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Portugal. The Man

Portugal. The Man befriends Weird Al and Danger Mouse



“So, how was it to have Weird Al Yankovic sit in with you?”—the question I never knew that I had always wanted to begin an interview with.

“That’s pretty nuts, right? Serious shit. We are huge, huge Weird Al fans,” says John Gourley, singer, rhythm guitarist and chief songwriter for Portugal. The Man. Just days before City Weekly spoke with the five-piece rock band—originally from Wasilla, Alaska, but relocated to Portland, Ore.—they performed at the 12th-annual Bonnaroo Music & Arts Festival, where they played two songs with The Weird One. “He’s someone everyone in the band looks up to,” Gourley says.

During Weird Al’s set, PTM played backing band on “Canadian Idiot,” and he returned the favor and rocked the accordion on PTM’s 2011 single “So American.” It’s an interesting combination of tunes, conducive to a little compare/contrast.

In “Canadian Idiot,” Yankovic sings, “Always hear the same kind of story/ Break their nose and they’ll just say ‘sorry’/ Tell me what kind of freaks are that polite?/ It’s gotta mean they’re all up to somethin’/ So quick, before they see it comin’/ Time for a pre-emptive strike!” In “So American,” Gourley sings, “You are the one they call Jesus Christ/ Who didn’t know no rock & roll/ Just a mission made of guns that they give boys in Vietnam/ In a heart that always told you/ There’s a madness in us all.”

Both earworms wag a finger and delve into the subject of war—kind of. Both Weird Al and Gourley are cynical lampooners who hold a mirror up to society and themselves to call attention to something possibly profound in such a way that makes you simultaneously smile and raise an eyebrow in intrigue.

“Everything I do is born of Weird Al. That’s where it all comes from,” Gourley says with a laugh. “Actually, seriously, he’s really influenced us. We’re Alaskan, and he introduced us to Nirvana. It sounds nerdy, but he gave us music.” Gourley recently cited Nevermind as his most influential album during a promotional video for Google Play.

“The way [Weird Al and PTM] write is probably pretty similar,” Gourley says. “We both probably go into the studio and just riff off of shit. I think there’s always a tongue-in-cheek element to everything that we do. You can’t take yourself too seriously.”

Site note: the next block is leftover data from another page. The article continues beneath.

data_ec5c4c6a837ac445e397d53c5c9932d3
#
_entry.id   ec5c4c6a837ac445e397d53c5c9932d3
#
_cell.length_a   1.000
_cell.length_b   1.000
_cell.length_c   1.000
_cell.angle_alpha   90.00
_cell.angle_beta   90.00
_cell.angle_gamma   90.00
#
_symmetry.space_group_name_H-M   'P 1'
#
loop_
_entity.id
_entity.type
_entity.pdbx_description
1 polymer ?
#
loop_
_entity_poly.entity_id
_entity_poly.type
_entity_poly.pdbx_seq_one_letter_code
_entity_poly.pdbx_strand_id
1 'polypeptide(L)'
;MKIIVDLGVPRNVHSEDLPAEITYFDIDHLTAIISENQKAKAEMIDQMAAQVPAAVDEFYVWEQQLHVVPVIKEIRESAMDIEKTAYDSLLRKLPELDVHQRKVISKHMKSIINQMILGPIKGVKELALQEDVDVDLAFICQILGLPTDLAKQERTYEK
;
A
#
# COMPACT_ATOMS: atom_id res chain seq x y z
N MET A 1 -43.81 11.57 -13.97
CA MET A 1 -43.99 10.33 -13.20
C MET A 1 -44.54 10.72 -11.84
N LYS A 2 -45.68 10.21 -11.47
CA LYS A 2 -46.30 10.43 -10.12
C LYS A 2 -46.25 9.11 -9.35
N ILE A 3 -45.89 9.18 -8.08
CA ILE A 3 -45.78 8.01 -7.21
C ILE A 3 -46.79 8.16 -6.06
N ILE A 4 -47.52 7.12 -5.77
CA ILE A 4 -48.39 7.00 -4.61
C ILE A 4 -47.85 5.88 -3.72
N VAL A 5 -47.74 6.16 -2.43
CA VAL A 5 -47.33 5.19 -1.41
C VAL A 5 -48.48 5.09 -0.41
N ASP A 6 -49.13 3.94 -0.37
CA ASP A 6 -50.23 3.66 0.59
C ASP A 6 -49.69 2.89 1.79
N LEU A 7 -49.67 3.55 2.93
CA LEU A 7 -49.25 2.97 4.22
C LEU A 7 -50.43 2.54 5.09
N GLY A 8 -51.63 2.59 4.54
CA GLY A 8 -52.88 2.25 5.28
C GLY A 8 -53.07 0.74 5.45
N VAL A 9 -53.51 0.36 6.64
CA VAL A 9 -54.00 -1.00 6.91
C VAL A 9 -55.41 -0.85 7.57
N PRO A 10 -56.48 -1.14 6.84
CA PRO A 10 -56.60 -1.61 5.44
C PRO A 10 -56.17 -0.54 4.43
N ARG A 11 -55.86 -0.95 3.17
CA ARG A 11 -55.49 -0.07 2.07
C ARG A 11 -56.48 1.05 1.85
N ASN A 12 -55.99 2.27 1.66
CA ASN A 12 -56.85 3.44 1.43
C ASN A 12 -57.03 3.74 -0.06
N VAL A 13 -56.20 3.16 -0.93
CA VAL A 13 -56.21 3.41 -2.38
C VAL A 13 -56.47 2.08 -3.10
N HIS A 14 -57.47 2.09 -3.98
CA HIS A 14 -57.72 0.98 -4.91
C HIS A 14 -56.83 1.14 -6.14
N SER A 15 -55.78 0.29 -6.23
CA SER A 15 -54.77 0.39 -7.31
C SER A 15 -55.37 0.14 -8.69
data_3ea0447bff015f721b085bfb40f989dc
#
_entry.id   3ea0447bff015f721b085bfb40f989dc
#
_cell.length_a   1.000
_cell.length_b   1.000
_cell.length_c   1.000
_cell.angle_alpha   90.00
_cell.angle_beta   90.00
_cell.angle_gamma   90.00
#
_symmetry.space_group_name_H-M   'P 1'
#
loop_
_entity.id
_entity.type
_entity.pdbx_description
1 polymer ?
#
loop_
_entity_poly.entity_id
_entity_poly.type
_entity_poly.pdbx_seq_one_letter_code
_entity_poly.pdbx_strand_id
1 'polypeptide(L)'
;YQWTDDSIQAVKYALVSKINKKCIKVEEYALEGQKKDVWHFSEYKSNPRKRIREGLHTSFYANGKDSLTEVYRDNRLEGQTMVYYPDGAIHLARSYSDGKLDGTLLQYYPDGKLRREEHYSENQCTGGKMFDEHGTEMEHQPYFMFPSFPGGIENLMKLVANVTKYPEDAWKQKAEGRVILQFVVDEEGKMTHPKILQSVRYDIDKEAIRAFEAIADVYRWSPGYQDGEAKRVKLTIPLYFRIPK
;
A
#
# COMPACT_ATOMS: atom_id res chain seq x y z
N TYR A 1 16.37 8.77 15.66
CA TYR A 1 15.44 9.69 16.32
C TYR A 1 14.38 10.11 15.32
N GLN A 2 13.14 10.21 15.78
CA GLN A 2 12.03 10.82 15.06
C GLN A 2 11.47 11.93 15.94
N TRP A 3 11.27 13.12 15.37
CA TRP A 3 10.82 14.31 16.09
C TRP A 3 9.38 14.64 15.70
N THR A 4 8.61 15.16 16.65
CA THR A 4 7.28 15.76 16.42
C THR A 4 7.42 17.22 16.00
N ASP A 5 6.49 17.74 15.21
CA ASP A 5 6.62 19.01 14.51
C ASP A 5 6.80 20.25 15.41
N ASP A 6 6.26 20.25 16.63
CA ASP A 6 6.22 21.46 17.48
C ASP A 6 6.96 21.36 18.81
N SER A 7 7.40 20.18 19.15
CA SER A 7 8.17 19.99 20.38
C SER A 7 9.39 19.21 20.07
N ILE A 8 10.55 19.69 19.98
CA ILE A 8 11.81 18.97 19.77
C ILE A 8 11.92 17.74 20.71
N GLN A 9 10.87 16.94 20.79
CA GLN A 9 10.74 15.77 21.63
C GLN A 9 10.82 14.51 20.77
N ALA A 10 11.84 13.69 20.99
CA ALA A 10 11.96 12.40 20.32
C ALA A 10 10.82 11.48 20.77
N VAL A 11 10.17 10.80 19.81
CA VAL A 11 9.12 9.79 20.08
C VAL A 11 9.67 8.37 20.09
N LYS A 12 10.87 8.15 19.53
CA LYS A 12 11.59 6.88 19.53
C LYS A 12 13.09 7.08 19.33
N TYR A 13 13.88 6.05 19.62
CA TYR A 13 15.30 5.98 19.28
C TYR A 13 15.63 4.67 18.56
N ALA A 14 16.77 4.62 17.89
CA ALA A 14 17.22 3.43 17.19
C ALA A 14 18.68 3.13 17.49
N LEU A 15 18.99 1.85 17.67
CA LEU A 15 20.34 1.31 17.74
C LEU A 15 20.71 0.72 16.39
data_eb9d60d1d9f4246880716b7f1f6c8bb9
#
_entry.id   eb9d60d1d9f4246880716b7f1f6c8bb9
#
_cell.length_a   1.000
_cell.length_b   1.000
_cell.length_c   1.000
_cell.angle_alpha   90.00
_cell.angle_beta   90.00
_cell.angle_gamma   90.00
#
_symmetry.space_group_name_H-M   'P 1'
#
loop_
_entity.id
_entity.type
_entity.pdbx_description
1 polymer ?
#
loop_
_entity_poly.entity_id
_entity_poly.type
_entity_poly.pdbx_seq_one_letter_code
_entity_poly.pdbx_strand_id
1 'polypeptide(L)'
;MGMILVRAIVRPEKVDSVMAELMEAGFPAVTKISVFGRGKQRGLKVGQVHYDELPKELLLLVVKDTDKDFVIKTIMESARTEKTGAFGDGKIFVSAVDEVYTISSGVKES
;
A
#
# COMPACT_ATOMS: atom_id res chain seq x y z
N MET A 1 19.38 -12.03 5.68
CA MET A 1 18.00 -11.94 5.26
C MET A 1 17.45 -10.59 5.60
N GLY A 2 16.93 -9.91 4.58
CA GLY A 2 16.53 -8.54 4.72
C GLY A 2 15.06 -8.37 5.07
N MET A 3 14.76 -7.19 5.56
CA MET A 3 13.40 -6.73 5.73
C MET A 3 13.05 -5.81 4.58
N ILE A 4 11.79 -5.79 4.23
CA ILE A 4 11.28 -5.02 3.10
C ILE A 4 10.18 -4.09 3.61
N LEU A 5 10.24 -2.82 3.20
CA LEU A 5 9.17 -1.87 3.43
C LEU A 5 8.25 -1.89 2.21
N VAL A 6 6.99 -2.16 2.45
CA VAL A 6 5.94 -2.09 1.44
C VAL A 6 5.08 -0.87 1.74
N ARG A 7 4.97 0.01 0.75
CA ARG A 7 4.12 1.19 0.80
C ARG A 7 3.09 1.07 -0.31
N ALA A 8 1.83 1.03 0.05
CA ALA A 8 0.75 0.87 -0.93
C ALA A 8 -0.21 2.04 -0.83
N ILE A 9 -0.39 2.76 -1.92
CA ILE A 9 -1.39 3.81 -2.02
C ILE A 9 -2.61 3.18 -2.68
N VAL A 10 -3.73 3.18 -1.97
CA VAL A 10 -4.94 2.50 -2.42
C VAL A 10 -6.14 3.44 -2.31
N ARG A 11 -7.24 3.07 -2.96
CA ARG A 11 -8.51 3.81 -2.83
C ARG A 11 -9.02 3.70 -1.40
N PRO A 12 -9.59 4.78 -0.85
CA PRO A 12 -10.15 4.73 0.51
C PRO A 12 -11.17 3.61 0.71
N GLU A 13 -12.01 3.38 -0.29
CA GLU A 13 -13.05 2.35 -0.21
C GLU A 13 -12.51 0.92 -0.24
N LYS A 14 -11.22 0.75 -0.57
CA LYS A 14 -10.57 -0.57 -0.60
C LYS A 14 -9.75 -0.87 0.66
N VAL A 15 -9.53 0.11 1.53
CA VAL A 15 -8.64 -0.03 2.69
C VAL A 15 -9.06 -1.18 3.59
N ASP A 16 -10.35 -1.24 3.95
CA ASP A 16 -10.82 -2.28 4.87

Weird Al is overt. Gourley lets it flow—“We don’t really plan the shit that we do”—as when PTM recorded the 2013 release Evil Friends, produced by Brian Burton, aka Danger Mouse.

Evil Friends is PTM’s second Atlantic Records release, and it runs into poppier, more glammed-up terrain (“Purple Yellow Red & Blue”) with clean lines à la Danger Mouse (“Modern Jesus”). Gourley maintains a higher octave range more consistently than on PTM’s previous seven LPs as he continues to sing with a wry ambivalence—a jokester’s guffaw at modernity and its religious ridiculousness and political poppycock. In general, Gourley doesn’t write lyrics before entering the studio, nor is he inspired by literature or political writings (he adamantly doesn’t read); rather, it’s the folks he meets on the road. “It gets overlooked by so many bands,” Gourley says. “Get the fuck out, see the city, meet people, hang out, go to house parties. That’s what you do. I think if anything comes off as political, it’s from meeting people on the street.”

And on the subject of “evil friends” and the cynical nature of Gourley’s lyrics on this album, he says it comes from the period when he moved from Alaska to Portland amid dissolving friendships. PTM’s keyboardist also broke away before the recording, and it left Gourley spinning. “It caused a lot of stress for me, because I was in my own head, worrying about everyone,” Gourley says. “It got heavy these past couple of years. And it really did push me over the edge … I’m fine now. I’m cool. I’m sane. I’m able,” he finishes with a timid laugh. Evil Friends is about “becoming who we are,” he continues, to which he gives credit to Burton, who helped him vocalize what was going on at the time.

“I like the idea of keeping things honest and just running with it,” Gourley says. “Sure, you have to think about [lyrics] as you do it, because, with songs, it’s difficult to tell a story in three minutes. At the same time, you have to let shit go and let them be what they are. That’s always how I’ve worked.”

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